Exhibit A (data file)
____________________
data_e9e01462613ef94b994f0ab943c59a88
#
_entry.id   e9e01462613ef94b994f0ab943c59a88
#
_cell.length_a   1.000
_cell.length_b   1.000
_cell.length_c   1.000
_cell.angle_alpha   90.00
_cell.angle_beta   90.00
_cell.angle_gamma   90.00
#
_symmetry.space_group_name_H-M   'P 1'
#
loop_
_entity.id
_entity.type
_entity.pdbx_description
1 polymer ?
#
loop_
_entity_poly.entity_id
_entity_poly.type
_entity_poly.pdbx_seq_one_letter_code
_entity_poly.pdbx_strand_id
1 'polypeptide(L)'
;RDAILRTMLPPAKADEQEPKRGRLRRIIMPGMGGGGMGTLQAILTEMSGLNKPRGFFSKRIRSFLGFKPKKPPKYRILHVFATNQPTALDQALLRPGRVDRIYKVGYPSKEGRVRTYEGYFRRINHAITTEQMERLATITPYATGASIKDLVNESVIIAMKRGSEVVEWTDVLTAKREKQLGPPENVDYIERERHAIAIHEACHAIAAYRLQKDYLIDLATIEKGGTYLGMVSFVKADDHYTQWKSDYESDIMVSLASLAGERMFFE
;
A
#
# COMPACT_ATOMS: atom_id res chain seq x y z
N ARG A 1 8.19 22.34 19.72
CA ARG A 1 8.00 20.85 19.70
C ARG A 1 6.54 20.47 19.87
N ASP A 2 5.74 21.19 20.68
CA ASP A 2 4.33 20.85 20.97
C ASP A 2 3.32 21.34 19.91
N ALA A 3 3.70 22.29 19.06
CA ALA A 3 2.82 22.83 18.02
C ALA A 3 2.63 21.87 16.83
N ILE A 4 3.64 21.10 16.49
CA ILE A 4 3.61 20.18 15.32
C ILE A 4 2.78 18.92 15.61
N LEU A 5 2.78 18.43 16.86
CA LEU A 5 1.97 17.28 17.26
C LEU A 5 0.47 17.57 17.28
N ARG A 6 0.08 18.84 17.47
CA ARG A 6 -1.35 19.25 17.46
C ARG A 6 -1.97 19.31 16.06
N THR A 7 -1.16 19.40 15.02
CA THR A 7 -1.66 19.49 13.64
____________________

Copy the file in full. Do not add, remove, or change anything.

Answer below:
data_e9e01462613ef94b994f0ab943c59a88
#
_entry.id   e9e01462613ef94b994f0ab943c59a88
#
_cell.length_a   1.000
_cell.length_b   1.000
_cell.length_c   1.000
_cell.angle_alpha   90.00
_cell.angle_beta   90.00
_cell.angle_gamma   90.00
#
_symmetry.space_group_name_H-M   'P 1'
#
loop_
_entity.id
_entity.type
_entity.pdbx_description
1 polymer ?
#
loop_
_entity_poly.entity_id
_entity_poly.type
_entity_poly.pdbx_seq_one_letter_code
_entity_poly.pdbx_strand_id
1 'polypeptide(L)'
;RDAILRTMLPPAKADEQEPKRGRLRRIIMPGMGGGGMGTLQAILTEMSGLNKPRGFFSKRIRSFLGFKPKKPPKYRILHVFATNQPTALDQALLRPGRVDRIYKVGYPSKEGRVRTYEGYFRRINHAITTEQMERLATITPYATGASIKDLVNESVIIAMKRGSEVVEWTDVLTAKREKQLGPPENVDYIERERHAIAIHEACHAIAAYRLQKDYLIDLATIEKGGTYLGMVSFVKADDHYTQWKSDYESDIMVSLASLAGERMFFE
;
A
#
# COMPACT_ATOMS: atom_id res chain seq x y z
N ARG A 1 8.19 22.34 19.72
CA ARG A 1 8.00 20.85 19.70
C ARG A 1 6.54 20.47 19.87
N ASP A 2 5.74 21.19 20.68
CA ASP A 2 4.33 20.85 20.97
C ASP A 2 3.32 21.34 19.91
N ALA A 3 3.70 22.29 19.06
CA ALA A 3 2.82 22.83 18.02
C ALA A 3 2.63 21.87 16.83
N ILE A 4 3.64 21.10 16.49
CA ILE A 4 3.61 20.18 15.32
C ILE A 4 2.78 18.92 15.61
N LEU A 5 2.78 18.43 16.86
CA LEU A 5 1.97 17.28 17.26
C LEU A 5 0.47 17.57 17.28
N ARG A 6 0.08 18.84 17.47
CA ARG A 6 -1.35 19.25 17.46
C ARG A 6 -1.97 19.31 16.06
N THR A 7 -1.16 19.40 15.02
CA THR A 7 -1.66 19.49 13.64